• painstaking •
peyn-stayk-ing • Hear it!
Part of Speech: Noun, adjective
Meaning: 1. (Noun) Exceedingly careful and thorough attempt to do something. 2. (Adjective) Meticulous, done very carefully and thoroughly with attention to detail.
Notes: Today we have a 'garden path' pronunciation. Rather than pain + staking, it was originally made up of pains + taking. Coincidentally, both analyses work grammatically, just not semantically. This unusual compound comes with an adverb, painstakingly, and a noun, painstakingness.
In Play: This word is used far more often as an adjective: "After a painstaking investigation, the culprit who put the frog in the water-cooler was identified." However, the adverb is not far behind: "Farley's criticism of the bill before Congress was so painstakingly spiced with the word "'God" that as we left, we had the feeling that we were leaving consecrated ground ."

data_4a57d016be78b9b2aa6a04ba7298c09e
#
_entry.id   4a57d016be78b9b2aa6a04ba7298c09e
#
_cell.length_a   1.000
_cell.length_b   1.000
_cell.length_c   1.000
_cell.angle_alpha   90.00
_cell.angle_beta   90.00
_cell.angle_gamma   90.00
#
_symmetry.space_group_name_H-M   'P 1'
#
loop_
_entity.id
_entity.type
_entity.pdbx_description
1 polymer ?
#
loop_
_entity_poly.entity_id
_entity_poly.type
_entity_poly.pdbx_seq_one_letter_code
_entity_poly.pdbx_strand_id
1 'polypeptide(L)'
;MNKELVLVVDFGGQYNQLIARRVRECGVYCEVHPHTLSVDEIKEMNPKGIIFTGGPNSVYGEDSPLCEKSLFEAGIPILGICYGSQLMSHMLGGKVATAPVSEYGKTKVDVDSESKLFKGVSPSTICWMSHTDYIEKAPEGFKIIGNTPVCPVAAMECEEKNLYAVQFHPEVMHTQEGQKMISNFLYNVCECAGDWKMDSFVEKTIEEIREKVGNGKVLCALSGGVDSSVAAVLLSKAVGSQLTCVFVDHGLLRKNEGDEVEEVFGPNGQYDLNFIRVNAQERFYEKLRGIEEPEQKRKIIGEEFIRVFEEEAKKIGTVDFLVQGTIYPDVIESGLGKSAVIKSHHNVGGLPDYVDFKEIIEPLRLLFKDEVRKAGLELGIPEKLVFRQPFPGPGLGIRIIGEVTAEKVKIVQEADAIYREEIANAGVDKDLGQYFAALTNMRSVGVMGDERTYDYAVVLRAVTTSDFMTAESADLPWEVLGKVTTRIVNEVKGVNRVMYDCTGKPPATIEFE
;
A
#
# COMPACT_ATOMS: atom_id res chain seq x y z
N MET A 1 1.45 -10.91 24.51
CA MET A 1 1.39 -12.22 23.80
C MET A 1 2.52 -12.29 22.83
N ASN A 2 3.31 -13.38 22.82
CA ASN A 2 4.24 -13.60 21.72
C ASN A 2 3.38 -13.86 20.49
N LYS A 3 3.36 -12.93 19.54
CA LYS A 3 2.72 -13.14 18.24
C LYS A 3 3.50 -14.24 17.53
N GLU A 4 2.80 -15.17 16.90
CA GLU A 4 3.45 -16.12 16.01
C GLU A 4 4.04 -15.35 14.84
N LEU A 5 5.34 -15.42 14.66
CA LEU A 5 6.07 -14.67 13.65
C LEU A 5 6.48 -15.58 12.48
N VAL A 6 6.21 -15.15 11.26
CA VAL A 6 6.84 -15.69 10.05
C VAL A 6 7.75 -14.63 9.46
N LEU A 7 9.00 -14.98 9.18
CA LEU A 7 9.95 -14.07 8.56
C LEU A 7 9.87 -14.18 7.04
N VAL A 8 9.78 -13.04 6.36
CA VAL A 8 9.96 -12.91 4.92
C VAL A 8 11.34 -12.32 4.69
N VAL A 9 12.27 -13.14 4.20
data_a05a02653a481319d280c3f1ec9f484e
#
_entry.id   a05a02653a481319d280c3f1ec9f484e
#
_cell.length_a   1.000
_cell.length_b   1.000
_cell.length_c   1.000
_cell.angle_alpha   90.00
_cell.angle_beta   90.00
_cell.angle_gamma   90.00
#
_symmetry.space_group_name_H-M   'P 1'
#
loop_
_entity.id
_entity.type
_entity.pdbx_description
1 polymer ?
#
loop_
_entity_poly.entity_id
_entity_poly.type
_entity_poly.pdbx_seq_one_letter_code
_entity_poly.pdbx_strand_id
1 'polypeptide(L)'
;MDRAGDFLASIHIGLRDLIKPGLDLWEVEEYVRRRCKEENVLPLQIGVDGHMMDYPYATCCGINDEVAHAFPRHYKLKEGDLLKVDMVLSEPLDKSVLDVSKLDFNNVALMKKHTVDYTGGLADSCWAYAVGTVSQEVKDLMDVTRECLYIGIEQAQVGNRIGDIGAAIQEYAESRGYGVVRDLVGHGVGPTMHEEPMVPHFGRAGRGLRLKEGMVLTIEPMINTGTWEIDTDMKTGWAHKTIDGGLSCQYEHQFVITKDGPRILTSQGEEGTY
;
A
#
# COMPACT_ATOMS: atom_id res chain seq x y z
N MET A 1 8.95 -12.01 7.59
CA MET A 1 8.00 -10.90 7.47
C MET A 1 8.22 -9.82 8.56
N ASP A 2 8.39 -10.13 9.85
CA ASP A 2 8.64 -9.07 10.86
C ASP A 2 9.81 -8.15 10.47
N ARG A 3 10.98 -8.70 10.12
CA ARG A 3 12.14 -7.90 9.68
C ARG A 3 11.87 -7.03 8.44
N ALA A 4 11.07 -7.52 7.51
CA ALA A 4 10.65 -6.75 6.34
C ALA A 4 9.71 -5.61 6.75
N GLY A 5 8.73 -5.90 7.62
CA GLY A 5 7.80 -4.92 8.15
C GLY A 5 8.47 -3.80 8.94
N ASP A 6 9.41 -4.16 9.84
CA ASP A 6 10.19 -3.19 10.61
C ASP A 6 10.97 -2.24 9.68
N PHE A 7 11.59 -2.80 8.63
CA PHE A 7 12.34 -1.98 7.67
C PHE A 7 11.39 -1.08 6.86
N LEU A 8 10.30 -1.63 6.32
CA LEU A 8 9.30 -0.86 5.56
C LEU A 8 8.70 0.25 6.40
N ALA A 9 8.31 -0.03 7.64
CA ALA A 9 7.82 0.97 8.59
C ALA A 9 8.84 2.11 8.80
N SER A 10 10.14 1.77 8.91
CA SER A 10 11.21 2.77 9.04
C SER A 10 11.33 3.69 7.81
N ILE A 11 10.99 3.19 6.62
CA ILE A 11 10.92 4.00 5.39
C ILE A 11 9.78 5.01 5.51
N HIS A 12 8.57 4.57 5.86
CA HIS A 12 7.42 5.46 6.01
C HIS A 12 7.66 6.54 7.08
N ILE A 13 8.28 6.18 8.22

Word History: Have you ever wondered how you stake a pain every time you used today's Good Word? It is a lexicalization of the phrase 'to take pains', which may be phonologically misanalyzed as pain-staking. Pain started out in English as peine "punishment", borrowed from French peine "difficulty, suffering, punishment". French inherited the word from Latin poena "punishment", which Latin borrowed from Greek poine "retribution, penalty". Poena was also the source of Latin poenalis "penal", which it passed down to Old French as peinal, which English borrowed, minus only the I for its penal. Old English had two words for "take", niman, cousin of German nehmen and Dutch nemen, and tacan, borrowed from Old Norse (Viking) taka "to take, grasp". Slowly the latter replaced the former, leaving only a trace of it in nimble. (Let's take painstaking care not to forget to thank newcomer Dave Kayne for spotting the hitch in the pronunciation of today's Good Word and bringing it to our attention.)
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